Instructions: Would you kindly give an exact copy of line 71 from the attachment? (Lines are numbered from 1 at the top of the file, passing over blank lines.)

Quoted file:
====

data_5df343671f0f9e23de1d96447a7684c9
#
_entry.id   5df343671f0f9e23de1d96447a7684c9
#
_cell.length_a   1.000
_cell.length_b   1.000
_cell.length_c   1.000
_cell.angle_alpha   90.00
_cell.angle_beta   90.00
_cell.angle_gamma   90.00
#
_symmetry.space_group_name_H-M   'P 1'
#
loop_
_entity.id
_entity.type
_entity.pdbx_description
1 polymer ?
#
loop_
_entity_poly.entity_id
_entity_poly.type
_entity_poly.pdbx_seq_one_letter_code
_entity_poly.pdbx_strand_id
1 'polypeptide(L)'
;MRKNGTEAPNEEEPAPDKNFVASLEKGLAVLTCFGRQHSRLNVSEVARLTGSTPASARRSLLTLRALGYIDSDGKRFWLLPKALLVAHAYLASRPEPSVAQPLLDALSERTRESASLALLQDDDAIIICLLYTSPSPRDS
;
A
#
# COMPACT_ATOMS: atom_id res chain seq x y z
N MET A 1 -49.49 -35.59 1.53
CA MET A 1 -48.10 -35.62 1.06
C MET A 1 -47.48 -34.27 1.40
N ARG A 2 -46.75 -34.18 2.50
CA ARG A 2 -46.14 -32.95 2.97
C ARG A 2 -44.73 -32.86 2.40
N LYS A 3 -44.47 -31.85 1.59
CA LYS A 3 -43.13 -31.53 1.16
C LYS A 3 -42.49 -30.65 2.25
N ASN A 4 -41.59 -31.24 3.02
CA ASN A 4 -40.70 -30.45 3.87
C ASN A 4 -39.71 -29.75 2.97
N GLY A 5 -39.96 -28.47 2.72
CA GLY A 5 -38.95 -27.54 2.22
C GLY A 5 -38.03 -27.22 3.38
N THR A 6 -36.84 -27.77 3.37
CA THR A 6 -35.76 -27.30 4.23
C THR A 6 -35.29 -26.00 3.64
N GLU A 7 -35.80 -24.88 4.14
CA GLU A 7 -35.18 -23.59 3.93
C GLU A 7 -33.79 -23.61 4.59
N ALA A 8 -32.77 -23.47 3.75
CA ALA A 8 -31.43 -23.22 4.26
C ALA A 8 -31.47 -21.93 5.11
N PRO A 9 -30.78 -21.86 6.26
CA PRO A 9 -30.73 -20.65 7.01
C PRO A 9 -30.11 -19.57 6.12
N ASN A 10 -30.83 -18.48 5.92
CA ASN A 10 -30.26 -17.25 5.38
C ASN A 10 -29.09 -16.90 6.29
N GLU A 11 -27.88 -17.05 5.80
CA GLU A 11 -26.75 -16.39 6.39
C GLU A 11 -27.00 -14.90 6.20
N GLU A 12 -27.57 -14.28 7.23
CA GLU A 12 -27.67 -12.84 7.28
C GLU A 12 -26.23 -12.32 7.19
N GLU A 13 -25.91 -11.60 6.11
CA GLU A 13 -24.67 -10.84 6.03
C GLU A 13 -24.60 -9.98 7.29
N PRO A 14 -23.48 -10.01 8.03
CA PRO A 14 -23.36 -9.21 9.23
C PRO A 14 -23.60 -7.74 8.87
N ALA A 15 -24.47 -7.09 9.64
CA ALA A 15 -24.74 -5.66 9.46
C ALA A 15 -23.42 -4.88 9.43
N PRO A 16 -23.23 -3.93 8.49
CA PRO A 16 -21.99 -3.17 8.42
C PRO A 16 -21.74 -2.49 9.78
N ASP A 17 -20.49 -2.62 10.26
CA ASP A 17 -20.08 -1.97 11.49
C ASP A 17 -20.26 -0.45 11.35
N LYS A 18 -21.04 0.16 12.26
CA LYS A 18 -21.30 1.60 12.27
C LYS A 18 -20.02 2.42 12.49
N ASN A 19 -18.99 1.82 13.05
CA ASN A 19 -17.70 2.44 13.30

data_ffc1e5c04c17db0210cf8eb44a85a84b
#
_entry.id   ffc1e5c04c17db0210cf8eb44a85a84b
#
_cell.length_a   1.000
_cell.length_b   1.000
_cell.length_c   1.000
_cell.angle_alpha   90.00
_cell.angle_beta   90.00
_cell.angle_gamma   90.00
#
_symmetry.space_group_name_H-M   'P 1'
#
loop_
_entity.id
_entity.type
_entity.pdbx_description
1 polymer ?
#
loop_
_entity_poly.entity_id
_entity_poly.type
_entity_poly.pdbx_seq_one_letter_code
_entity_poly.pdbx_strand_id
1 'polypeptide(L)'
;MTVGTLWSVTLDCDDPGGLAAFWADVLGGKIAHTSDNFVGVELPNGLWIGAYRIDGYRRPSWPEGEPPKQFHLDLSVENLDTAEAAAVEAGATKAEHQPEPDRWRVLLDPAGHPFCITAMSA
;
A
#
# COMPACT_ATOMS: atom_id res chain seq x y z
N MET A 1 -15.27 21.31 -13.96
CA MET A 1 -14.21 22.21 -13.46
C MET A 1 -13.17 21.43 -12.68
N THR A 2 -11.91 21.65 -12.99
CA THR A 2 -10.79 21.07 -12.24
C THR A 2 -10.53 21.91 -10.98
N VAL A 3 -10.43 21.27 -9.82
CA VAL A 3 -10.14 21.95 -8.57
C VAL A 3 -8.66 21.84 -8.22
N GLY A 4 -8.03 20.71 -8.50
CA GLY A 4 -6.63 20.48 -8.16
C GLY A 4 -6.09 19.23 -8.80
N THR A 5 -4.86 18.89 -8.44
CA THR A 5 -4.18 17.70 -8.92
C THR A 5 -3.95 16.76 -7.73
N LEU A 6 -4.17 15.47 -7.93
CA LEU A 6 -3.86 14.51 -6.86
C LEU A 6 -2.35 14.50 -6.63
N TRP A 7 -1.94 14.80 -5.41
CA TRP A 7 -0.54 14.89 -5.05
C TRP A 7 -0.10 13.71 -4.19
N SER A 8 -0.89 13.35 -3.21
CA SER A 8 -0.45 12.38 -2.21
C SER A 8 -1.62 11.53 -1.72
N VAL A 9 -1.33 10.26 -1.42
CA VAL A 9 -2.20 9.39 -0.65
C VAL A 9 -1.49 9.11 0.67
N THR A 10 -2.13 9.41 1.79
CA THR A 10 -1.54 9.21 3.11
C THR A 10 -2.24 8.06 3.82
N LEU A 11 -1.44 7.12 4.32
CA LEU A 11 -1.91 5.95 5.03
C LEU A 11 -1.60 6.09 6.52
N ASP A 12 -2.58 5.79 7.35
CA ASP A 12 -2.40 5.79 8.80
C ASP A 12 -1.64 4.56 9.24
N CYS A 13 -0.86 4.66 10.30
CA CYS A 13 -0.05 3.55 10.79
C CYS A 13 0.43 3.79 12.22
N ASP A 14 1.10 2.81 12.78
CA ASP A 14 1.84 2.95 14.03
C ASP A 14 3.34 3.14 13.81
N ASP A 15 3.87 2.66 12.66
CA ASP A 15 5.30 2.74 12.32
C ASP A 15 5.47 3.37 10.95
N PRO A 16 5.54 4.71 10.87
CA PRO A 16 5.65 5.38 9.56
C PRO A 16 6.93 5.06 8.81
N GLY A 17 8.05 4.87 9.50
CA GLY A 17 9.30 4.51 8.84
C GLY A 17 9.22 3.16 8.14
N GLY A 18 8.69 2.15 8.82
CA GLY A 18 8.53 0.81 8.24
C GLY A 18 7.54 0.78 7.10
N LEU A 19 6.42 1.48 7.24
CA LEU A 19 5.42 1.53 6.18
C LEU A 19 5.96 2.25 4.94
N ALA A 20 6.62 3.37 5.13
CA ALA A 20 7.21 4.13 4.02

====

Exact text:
CA PRO A 14 -23.36 -9.21 9.23